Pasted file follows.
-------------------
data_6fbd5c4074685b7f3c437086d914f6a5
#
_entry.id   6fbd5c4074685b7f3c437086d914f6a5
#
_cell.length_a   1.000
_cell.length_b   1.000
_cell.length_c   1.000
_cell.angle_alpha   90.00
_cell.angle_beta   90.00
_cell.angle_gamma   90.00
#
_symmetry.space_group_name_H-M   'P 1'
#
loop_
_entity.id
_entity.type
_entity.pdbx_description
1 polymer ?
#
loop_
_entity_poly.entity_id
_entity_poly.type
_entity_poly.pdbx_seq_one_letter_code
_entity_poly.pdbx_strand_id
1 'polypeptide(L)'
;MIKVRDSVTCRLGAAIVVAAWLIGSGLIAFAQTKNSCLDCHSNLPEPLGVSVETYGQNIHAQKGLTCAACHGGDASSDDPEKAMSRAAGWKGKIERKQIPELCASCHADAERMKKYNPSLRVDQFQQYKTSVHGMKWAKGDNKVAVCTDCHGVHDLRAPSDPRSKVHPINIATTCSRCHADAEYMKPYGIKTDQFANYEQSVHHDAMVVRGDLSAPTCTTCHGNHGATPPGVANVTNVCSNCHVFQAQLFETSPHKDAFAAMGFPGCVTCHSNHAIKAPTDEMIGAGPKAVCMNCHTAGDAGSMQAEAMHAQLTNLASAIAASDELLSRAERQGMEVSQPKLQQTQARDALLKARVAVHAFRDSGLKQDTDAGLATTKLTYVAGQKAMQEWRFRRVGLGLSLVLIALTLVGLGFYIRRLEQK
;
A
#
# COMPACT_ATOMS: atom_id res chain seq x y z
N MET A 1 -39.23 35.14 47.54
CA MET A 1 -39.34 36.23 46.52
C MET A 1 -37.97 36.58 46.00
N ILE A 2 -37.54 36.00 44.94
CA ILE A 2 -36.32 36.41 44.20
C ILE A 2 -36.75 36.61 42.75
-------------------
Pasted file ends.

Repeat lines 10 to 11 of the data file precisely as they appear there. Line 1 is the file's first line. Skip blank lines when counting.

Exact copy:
_cell.angle_gamma   90.00
#